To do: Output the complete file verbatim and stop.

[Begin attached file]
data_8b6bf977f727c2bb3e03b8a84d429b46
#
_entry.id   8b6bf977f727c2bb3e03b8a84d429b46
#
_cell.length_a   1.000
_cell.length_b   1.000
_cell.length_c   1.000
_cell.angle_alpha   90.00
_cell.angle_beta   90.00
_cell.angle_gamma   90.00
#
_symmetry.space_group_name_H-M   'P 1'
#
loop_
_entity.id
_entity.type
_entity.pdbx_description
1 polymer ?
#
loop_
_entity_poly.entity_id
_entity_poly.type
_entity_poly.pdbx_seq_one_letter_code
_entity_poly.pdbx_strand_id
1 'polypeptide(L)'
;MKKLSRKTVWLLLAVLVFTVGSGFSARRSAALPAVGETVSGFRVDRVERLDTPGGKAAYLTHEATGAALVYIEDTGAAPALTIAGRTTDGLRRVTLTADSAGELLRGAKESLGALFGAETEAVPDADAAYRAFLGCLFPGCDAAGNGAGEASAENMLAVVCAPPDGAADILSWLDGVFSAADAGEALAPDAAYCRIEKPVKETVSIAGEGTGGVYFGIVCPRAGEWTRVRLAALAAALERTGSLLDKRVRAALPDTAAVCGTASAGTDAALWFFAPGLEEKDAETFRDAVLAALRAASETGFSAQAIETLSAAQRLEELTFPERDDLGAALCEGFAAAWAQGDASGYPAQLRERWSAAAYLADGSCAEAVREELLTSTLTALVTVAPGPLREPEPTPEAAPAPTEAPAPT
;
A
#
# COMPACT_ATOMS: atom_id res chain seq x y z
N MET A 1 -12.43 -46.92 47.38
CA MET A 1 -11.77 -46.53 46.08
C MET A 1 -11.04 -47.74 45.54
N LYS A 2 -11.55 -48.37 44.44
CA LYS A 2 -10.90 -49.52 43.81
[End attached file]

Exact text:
data_8b6bf977f727c2bb3e03b8a84d429b46
#
_entry.id   8b6bf977f727c2bb3e03b8a84d429b46
#
_cell.length_a   1.000
_cell.length_b   1.000
_cell.length_c   1.000
_cell.angle_alpha   90.00
_cell.angle_beta   90.00
_cell.angle_gamma   90.00
#
_symmetry.space_group_name_H-M   'P 1'
#
loop_
_entity.id
_entity.type
_entity.pdbx_description
1 polymer ?
#
loop_
_entity_poly.entity_id
_entity_poly.type
_entity_poly.pdbx_seq_one_letter_code
_entity_poly.pdbx_strand_id
1 'polypeptide(L)'
;MKKLSRKTVWLLLAVLVFTVGSGFSARRSAALPAVGETVSGFRVDRVERLDTPGGKAAYLTHEATGAALVYIEDTGAAPALTIAGRTTDGLRRVTLTADSAGELLRGAKESLGALFGAETEAVPDADAAYRAFLGCLFPGCDAAGNGAGEASAENMLAVVCAPPDGAADILSWLDGVFSAADAGEALAPDAAYCRIEKPVKETVSIAGEGTGGVYFGIVCPRAGEWTRVRLAALAAALERTGSLLDKRVRAALPDTAAVCGTASAGTDAALWFFAPGLEEKDAETFRDAVLAALRAASETGFSAQAIETLSAAQRLEELTFPERDDLGAALCEGFAAAWAQGDASGYPAQLRERWSAAAYLADGSCAEAVREELLTSTLTALVTVAPGPLREPEPTPEAAPAPTEAPAPT
;
A
#
# COMPACT_ATOMS: atom_id res chain seq x y z
N MET A 1 -12.43 -46.92 47.38
CA MET A 1 -11.77 -46.53 46.08
C MET A 1 -11.04 -47.74 45.54
N LYS A 2 -11.55 -48.37 44.44
CA LYS A 2 -10.90 -49.52 43.81